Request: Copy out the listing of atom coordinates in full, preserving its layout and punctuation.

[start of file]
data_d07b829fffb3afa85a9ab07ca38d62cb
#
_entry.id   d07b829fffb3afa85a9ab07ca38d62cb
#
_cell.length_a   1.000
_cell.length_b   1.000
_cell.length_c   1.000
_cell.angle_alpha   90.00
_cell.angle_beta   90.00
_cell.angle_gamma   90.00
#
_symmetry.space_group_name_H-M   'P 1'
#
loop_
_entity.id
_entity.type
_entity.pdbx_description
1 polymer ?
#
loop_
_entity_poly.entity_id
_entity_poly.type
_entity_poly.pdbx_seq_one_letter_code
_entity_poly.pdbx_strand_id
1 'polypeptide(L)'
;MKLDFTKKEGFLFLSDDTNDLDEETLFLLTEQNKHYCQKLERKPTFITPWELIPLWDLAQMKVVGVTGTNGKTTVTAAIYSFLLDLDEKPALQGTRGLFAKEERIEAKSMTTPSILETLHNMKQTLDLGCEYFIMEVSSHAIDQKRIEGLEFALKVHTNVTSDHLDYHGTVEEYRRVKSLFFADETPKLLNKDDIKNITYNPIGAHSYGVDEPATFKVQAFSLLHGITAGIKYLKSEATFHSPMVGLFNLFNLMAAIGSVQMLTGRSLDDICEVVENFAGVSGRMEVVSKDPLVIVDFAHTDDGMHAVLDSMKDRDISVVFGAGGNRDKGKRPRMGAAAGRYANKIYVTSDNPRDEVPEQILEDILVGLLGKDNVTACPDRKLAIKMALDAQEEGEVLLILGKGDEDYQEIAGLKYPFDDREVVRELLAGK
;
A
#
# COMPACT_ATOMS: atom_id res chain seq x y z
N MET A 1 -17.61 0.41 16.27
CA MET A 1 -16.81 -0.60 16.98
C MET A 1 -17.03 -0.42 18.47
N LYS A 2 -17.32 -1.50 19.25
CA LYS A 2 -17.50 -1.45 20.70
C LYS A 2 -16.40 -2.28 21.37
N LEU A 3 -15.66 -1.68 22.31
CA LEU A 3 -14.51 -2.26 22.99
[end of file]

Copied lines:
data_d07b829fffb3afa85a9ab07ca38d62cb
#
_entry.id   d07b829fffb3afa85a9ab07ca38d62cb
#
_cell.length_a   1.000
_cell.length_b   1.000
_cell.length_c   1.000
_cell.angle_alpha   90.00
_cell.angle_beta   90.00
_cell.angle_gamma   90.00
#
_symmetry.space_group_name_H-M   'P 1'
#
loop_
_entity.id
_entity.type
_entity.pdbx_description
1 polymer ?
#
loop_
_entity_poly.entity_id
_entity_poly.type
_entity_poly.pdbx_seq_one_letter_code
_entity_poly.pdbx_strand_id
1 'polypeptide(L)'
;MKLDFTKKEGFLFLSDDTNDLDEETLFLLTEQNKHYCQKLERKPTFITPWELIPLWDLAQMKVVGVTGTNGKTTVTAAIYSFLLDLDEKPALQGTRGLFAKEERIEAKSMTTPSILETLHNMKQTLDLGCEYFIMEVSSHAIDQKRIEGLEFALKVHTNVTSDHLDYHGTVEEYRRVKSLFFADETPKLLNKDDIKNITYNPIGAHSYGVDEPATFKVQAFSLLHGITAGIKYLKSEATFHSPMVGLFNLFNLMAAIGSVQMLTGRSLDDICEVVENFAGVSGRMEVVSKDPLVIVDFAHTDDGMHAVLDSMKDRDISVVFGAGGNRDKGKRPRMGAAAGRYANKIYVTSDNPRDEVPEQILEDILVGLLGKDNVTACPDRKLAIKMALDAQEEGEVLLILGKGDEDYQEIAGLKYPFDDREVVRELLAGK
;
A
#
# COMPACT_ATOMS: atom_id res chain seq x y z
N MET A 1 -17.61 0.41 16.27
CA MET A 1 -16.81 -0.60 16.98
C MET A 1 -17.03 -0.42 18.47
N LYS A 2 -17.32 -1.50 19.25
CA LYS A 2 -17.50 -1.45 20.70
C LYS A 2 -16.40 -2.28 21.37
N LEU A 3 -15.66 -1.68 22.31
CA LEU A 3 -14.51 -2.26 22.99